Traders are being called on to take a stance against knife crime after Thornton Heath Poundland caused controversy last month when it put on sale a display of large  knives in its High Street shop window.

The decision to sell the £1 large bladed knives has prompted widespread anger against Poundland because of the recent knife attacks.

Following the backlash they removed the display. While we all know knives are easily accessible in most homes, businesses need to take a greater responsibility for the sale of knives.

In August, 15-year-old Jermaine Goupall became the latest young person to die when he was stabbed in Thornton Heath. Three teenagers have been charged with the schoolboy’s murder.

In the same month armed police attended another incident in Thornton Heath where a man who fled after being slashed across the back  took sanctuary in The Salvation Army shop and was given first aid by kind volunteers until paramedics arrived.

Caleb Lall-King, 20, of The Drive, was charged on Friday, September 1 with causing grievous bodily harm (GBH) with intent and possession of a bladed or pointed article in connection with the incident on August 29.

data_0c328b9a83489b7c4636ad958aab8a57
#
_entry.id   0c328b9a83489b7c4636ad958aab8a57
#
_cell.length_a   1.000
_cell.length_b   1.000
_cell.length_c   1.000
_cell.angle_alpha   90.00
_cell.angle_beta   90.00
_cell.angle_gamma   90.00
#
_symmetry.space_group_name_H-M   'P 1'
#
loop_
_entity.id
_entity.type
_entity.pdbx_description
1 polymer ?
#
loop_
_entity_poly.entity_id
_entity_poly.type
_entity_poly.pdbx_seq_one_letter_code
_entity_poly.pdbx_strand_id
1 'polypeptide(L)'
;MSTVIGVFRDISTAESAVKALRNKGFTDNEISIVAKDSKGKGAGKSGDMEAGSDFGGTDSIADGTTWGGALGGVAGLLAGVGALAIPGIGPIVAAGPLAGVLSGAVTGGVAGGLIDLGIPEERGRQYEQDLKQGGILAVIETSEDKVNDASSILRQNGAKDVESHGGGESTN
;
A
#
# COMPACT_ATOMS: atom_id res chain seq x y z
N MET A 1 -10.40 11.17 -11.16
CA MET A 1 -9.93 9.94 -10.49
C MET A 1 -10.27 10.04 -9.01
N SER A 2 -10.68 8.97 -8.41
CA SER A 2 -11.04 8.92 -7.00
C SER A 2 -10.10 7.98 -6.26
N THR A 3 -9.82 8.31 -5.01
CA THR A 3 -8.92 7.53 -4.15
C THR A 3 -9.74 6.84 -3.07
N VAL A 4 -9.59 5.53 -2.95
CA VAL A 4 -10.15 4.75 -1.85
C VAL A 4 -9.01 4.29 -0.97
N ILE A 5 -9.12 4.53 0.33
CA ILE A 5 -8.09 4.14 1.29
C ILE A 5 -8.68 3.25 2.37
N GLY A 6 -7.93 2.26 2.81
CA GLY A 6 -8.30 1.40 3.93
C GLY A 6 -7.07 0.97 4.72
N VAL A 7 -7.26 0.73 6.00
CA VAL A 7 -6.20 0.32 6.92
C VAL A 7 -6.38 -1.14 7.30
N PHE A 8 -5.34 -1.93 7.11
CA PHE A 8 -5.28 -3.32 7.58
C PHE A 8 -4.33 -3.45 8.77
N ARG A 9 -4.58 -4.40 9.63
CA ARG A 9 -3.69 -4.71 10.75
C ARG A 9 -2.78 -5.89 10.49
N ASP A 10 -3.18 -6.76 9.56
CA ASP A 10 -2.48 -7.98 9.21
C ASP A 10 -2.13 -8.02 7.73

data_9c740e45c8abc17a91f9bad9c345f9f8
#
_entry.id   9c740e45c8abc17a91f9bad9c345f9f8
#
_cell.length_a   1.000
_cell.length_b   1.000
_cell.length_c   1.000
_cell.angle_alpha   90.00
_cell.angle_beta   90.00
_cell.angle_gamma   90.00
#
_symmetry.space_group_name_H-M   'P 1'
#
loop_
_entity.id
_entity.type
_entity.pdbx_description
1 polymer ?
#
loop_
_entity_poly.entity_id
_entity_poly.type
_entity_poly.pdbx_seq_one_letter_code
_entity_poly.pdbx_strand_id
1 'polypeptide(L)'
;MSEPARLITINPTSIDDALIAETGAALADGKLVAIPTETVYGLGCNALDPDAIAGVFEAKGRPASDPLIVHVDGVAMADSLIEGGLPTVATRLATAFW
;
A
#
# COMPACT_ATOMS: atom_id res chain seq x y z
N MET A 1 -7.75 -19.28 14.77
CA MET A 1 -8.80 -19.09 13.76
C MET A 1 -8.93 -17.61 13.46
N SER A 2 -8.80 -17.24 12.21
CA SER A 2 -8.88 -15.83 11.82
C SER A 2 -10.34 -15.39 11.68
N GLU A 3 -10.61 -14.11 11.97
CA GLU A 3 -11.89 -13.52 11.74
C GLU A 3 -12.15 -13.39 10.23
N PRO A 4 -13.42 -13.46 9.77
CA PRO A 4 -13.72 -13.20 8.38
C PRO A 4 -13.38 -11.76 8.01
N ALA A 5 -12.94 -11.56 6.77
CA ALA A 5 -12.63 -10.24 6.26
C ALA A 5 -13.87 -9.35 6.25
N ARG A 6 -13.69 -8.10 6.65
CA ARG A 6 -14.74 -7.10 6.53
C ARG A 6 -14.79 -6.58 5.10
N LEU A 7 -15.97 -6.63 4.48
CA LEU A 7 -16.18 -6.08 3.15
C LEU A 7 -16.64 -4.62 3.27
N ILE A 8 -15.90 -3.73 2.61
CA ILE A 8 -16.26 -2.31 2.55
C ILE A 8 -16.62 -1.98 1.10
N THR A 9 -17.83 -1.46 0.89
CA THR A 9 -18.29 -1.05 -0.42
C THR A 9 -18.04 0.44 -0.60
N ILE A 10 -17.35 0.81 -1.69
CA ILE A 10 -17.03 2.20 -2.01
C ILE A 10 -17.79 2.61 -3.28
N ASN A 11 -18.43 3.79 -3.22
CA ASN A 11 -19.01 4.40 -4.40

Figures published by London Trading Standards show children as young as 13 continue to be sold knives across the capital despite it being illegal to sell knives to under 18s.

Croydon’s programme of test-purchasing exercises has seen a number of successful prosecutions of traders caught breaking the law.

In March The Best Bargain Centre shop  in Thornton Heath High Street was fined more than £2,000 after admitting selling knives to?children.

Cllr Hamida Ali, cabinet member for communities, safety and justice said: “Traders have a heavy duty of responsibility here, and should take every step to ensure that they and their staff don’t help knives to get into the wrong hands.”